Man has not only a corporeal, but, moreover, a spiritualpsychical nature. The spirit is indeed also comprehended in the individuality transmitted to us by birth (fyveadat,, nasci); and, besides, in the general human corruption transmitted to us from Adam. Now it is assuredly the spirit itself, by virtue of which man is a person, and can apprehend himself as Ego. The thought of Ego is of the spirit; but in man's apprehension of this thought, everything which he has in himself, even his spirit, is objective. And this is possible in a twofold manner: either so that man apprehends himself as Ego within the natural life itself; or so that he elevates himself above it, and releases himself from it. Philosophy, as is well known, distinguishes between the empirical and the higher Ego. Scripture distinguishes between them both in the profoundest ethical relations. When the apostle (Eph. ii. 3) says that we formerly had our conversation in the lusts of our flesh, iroiovvre< ; ra dekrjfiara Ttj<; aapKb? Kal Twv Siavouov, he means that our personal life was wholly absorbed into the natural life, which, even according to its spiritual aspect, was determined by the impulse or the direction of the sinful nature1 continually inheriting itself. On the other hand, in Gal. v. 17, when he says to the Galatians that spirit and flesh are contrary the one to the other, iva firj a &v deKrjre, ravra iroifjre, he supposes an Ego which is withdrawn from the nature-life, and has as its basis a spirit with a renewed constitution of nature.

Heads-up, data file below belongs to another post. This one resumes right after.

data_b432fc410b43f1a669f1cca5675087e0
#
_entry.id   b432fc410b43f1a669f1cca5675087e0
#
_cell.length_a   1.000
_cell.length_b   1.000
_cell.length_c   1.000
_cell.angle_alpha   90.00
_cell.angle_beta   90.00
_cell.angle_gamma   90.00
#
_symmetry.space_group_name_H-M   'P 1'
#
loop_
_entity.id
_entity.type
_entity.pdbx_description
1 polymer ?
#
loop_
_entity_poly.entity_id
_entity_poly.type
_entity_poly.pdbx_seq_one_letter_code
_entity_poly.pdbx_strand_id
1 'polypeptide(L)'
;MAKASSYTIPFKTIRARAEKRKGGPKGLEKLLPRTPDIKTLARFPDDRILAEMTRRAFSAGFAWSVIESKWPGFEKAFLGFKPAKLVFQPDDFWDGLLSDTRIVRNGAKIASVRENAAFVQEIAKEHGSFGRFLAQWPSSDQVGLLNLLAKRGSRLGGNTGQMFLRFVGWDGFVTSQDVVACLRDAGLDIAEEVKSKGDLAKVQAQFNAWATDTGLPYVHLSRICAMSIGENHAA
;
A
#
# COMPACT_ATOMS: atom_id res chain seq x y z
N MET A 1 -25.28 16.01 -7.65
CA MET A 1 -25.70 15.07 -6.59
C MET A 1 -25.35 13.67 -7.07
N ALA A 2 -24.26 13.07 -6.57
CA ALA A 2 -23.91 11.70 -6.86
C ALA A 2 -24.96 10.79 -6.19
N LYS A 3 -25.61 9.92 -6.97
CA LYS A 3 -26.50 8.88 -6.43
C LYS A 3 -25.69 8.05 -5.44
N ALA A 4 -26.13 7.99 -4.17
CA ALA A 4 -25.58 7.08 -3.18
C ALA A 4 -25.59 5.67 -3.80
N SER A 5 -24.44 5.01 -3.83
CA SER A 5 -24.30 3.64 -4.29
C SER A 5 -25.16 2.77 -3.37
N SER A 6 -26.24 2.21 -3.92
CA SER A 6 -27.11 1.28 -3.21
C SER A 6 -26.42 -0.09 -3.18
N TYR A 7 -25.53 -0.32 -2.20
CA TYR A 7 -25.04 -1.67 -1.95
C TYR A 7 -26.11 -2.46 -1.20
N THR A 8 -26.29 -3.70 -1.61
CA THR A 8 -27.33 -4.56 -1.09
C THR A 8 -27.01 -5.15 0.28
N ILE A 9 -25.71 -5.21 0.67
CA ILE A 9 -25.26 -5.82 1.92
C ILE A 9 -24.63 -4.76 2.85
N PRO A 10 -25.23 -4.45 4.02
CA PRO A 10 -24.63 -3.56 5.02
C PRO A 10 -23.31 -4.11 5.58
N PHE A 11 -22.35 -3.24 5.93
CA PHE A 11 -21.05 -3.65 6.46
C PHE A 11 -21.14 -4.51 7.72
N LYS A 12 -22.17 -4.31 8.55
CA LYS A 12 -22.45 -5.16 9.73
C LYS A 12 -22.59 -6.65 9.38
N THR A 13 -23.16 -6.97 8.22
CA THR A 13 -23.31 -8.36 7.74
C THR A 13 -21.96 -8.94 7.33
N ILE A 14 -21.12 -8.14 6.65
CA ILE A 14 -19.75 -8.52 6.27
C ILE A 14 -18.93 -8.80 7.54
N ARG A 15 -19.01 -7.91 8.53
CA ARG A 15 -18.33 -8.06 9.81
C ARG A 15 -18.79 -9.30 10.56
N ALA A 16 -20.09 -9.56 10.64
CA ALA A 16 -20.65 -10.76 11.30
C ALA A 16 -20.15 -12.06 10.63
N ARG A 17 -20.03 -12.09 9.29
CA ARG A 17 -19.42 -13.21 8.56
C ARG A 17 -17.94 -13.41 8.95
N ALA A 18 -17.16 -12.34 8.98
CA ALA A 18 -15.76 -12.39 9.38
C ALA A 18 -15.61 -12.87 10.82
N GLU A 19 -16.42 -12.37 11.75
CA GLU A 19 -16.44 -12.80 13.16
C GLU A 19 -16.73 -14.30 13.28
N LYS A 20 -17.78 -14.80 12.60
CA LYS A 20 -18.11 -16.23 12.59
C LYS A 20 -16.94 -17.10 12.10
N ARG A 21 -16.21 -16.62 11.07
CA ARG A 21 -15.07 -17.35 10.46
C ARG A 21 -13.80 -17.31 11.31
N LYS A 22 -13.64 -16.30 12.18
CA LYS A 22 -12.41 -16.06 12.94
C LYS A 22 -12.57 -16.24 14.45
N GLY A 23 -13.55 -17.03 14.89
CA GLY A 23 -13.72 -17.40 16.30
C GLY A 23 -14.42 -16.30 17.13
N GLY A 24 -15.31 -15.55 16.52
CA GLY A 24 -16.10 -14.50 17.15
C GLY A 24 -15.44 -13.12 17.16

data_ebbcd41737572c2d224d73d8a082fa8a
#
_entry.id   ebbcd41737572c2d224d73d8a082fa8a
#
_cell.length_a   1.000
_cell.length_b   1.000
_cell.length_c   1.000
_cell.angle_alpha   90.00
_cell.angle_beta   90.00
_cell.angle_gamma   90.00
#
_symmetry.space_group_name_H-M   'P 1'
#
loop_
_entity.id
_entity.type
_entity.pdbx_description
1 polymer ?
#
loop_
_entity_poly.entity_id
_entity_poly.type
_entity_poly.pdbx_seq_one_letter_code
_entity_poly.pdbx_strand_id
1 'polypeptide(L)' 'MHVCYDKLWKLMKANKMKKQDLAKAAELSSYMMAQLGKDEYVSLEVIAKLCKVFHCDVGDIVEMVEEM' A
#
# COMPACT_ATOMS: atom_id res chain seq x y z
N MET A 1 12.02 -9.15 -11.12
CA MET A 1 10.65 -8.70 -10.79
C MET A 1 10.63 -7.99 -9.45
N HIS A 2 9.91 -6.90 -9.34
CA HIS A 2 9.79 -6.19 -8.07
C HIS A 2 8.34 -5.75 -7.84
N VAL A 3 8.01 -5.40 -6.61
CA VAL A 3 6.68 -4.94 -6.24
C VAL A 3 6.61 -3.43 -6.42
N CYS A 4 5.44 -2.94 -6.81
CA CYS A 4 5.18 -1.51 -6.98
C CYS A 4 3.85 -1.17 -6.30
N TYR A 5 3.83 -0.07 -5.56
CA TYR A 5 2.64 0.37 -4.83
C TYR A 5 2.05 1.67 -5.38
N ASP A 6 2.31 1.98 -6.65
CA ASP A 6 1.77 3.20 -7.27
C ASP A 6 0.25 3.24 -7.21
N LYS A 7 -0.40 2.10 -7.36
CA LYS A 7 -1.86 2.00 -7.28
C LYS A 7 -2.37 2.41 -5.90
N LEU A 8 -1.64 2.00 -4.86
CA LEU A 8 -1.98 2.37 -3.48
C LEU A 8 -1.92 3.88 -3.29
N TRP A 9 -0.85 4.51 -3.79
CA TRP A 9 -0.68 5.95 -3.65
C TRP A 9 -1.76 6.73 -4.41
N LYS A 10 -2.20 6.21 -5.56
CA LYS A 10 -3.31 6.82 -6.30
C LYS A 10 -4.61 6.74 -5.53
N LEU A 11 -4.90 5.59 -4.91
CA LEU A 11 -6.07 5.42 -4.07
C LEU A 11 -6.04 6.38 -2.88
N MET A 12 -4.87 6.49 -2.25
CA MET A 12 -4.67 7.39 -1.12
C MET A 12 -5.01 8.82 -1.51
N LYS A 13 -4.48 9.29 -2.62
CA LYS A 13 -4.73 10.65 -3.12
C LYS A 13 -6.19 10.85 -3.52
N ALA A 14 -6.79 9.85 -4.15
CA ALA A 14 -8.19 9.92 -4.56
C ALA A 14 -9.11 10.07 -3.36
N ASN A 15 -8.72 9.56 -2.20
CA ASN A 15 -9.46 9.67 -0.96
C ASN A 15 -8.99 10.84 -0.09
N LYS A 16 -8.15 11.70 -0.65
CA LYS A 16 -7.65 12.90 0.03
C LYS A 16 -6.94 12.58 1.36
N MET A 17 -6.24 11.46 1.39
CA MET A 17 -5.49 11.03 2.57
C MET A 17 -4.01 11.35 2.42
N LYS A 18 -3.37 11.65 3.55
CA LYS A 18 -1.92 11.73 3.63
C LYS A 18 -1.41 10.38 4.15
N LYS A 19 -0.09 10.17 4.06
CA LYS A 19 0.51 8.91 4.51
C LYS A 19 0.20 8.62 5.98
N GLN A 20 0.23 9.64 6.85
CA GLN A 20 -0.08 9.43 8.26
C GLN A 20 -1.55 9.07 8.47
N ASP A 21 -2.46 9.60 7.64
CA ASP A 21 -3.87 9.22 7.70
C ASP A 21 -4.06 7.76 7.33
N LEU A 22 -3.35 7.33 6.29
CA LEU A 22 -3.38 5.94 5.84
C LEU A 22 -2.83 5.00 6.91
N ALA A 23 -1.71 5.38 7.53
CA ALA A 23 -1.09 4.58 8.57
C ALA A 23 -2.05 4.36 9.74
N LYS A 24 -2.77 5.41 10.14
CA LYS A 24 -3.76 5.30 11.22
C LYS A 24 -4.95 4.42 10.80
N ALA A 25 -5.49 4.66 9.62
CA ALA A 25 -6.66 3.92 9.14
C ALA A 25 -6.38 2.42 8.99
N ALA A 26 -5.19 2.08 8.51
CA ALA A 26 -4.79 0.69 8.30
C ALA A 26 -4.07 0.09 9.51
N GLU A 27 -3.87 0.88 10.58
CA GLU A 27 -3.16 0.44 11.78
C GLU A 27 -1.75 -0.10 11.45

For the nature-life of man, as it proceeds from birth, is in the position of ill-regulated harmony, and therefore of commotion, which is opposed to the likeness of God. In the language of theosophy, as has already been, observed (Div. III. Sec. II.), there is found for it the appropriate and scripturally consistent expression turba, the opposite of as if of a wildly excited

sea (Isa. Ivii. 20), or of a constantly flowing poisonous spring (Jer. vi. 7). Even in the etymon of Vvh the condition of the sinner is conceived as disharmony; for this word has, as the Arabic shows, the primitive idea of a loosening and dissolution: thus he is called loose, and indeed loosed from God, who, because he has lost his hold upon God, is in the condition of a characterless freedom from restraint, and of fierce convulsion;

1 This impulse is called by v. Hofmann nature-will, in distinction from personal-will, Schriftb. i. 517.